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387th ESFS: Strengthening international bonds through security training

Over the past few months, the 387th Expeditionary Security Forces Squadron has taken great strides to increase joint security operations through host nation cooperation at Abdullah Al-Mubarak Air Base, where a large-scale, temporary cargo facility is currently under construction.

Senior Airman Aquan Hopkins, 387th Expeditionary Security Forces Squadron entry controller, stands guard at Abdullah Al-Mubarak Air Base, Kuwait, April 2, 2018. Over the past few months, the 387th Expeditionary Security Forces Squadron has taken great strides to increase joint security operations through host nation cooperation. (U.S. Air Force photo by Staff Sgt. William Banton)

KUWAIT (AFNS) -- Over the past few months, the 387th Expeditionary Security Forces Squadron has increased joint security operations through host nation cooperation at Abdullah Al-Mubarak Air Base, where a large-scale, temporary cargo facility is currently under construction.

U.S. forces are working with their Kuwaiti counterparts to move aerial port operations to Cargo City, a previously undeveloped area adjacent to an available ramp at the Kuwait International Airport.

Since both the Kuwait Air Force and U.S. military coalition are temporarily located there until the new West Al-Mubarak Air Base is complete, it provides a strategic opportunity to work closer with host nation counterparts while implementing essential changes to security operations and procedures.

Lt. Col. Vanessa Schoon, 387th ESFS commander, said the new construction provides an opportunity to review and implement these measures, which meet both coalition forces’ and host nation’s needs, strengthening a mutually functional and cooperative relationship.

“I think the hardest thing we take for granted is that (our counterparts) stay here and we rotate every six months, so the amount of effort they put and trust in us has to be rebuilt every six months,” Schoon said. “As long as we tell our defenders that are coming in behind us, ‘listen, this is a relationship we are in together. Keeping everybody safe…That’s what the goal should be.’”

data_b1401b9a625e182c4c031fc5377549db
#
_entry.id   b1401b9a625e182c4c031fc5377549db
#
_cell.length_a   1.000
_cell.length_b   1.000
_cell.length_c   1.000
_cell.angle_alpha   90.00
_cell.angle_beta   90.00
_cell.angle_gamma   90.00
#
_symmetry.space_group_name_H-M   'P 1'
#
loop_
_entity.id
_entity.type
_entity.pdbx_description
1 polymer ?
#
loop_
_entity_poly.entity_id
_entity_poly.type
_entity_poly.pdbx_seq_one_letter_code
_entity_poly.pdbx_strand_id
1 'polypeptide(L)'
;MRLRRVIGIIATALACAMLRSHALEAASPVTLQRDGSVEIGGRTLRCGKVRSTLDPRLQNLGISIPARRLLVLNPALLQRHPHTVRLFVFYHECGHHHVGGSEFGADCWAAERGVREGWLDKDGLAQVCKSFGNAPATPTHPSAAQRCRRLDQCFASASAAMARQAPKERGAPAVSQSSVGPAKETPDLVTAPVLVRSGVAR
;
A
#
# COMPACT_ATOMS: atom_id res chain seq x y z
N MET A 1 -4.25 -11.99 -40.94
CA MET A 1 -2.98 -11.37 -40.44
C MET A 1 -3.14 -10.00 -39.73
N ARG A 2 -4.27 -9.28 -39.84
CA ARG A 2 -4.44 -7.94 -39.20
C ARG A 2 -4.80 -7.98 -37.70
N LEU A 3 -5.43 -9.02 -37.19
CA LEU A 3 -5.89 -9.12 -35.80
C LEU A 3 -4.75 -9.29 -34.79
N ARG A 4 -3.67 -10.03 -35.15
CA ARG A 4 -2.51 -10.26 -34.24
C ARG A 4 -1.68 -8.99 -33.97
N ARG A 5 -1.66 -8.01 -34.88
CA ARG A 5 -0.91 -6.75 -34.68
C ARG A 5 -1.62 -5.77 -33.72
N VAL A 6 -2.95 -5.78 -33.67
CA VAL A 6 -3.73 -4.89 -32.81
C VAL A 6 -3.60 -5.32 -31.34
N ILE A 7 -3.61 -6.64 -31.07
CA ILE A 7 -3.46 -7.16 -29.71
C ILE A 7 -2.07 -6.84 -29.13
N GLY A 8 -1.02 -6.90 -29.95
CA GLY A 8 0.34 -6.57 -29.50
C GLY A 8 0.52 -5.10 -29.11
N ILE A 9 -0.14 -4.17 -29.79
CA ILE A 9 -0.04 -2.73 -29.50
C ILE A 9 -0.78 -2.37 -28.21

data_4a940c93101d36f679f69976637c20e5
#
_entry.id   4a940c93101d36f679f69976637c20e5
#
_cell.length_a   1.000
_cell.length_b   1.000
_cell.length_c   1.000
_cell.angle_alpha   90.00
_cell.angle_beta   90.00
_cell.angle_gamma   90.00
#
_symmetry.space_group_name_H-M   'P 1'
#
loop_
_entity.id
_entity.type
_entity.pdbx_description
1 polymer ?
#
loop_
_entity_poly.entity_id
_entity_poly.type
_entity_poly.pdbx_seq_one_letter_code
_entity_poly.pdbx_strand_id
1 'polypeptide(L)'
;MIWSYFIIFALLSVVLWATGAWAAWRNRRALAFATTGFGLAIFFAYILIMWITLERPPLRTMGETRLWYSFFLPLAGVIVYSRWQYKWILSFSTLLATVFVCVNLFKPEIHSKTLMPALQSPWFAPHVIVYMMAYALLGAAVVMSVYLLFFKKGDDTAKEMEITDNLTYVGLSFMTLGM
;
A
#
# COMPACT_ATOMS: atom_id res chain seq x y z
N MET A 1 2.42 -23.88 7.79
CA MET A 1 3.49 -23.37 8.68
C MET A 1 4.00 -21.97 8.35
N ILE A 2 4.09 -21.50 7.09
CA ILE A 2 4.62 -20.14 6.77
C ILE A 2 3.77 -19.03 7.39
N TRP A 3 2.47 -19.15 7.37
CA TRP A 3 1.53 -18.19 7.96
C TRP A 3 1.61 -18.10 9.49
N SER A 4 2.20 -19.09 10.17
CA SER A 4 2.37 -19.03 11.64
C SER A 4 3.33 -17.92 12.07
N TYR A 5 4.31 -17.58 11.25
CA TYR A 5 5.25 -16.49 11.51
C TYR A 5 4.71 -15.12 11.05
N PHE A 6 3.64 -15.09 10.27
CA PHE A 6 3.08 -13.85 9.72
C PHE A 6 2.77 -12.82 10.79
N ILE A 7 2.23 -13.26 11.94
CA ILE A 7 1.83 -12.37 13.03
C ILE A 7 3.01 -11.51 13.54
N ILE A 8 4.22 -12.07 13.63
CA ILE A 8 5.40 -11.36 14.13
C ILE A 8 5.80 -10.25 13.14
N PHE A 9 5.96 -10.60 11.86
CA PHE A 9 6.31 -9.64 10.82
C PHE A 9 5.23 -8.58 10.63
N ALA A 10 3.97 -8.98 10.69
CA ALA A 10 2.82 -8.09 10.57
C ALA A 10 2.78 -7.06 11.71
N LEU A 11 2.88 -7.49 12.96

The aerial port at Cargo City is the largest strategic logistics point for passengers and cargo in the U.S. Central Command area of responsibility, which requires more cooperative integration with the host nation security force.

“Progression is based off of what we are able to do; just like we have our manning capabilities and restrictions, they’re in the same boat,” said Master Sgt. Benjamin Hathaway, 387th ESFS training noncommissioned officer in charge and operations (NCO). “We know when we go to Cargo City that we are going to be doing joint operations. In preparation for that, we shouldn’t just one day pick up and work together, we need to build up to that and have an understanding of how everything is going to operate. That’s why we are trying to do these things in methodical manner.”

The 387th ESFS participated in joint exercises with their counterparts leading up to move to Cargo City. Future plans include having host nation counterparts work entry control points, do vehicle searches and security patrols in cooperation, and in many cases side-by-side with Airmen.

“The training has been progressively on going since 2016, however it has been fairly recently that we have been working together at the gates,” said Maj. Mahammad Boresli, a security officer with the host nation forces. “For me the knowledge and experience has been good for my team. I love being able to exercise with our two nations and gain the expertise needed.”

The first thing U.S. leadership looked at was how to train the host nation to our standards of vehicle searching.

“The mentality they had going into it was what do the Americans do and why do they do it this way,” Hathaway said. “We see how they run their operations and they have a different mindset than us. We are really trying to envelope them into what our mindset is and why it is our mindset.”

Schoon said part of this envelopment is getting both Airmen and the host nation military to become comfortable sharing information with each other so they can work effectively together.

“We sent out one of our interpreters to an entry control point where both U.S. and host nation Airmen hang out a lot together, to get them out there talking and having tea,” Schoon said. “Every time I go through the gate I ask my Airmen, ‘have you talked to your friend today?’ I’m telling them to go talk to them. That’s the direction I give them every morning and every night when I leave through the gate.”

Hathaway agreed and said he pointed out to his counterparts that they are one family.

“We are all brothers and sisters here, all with the same goal and same mindset,” he said. “When you say that, every one of them can see it on their face. It’s about maintaining peace and looking out for each other cause at the end of the day I don’t care who you are. Kuwaiti, Italian, Canadian or American, it doesn’t matter, we are all on the planet together surviving and looking to survive and wanting to live. What I told them is, we want to live so being brothers and sisters is the best way to do that.”

Additional reporting by Tech Sgt. Louis Vega Jr.


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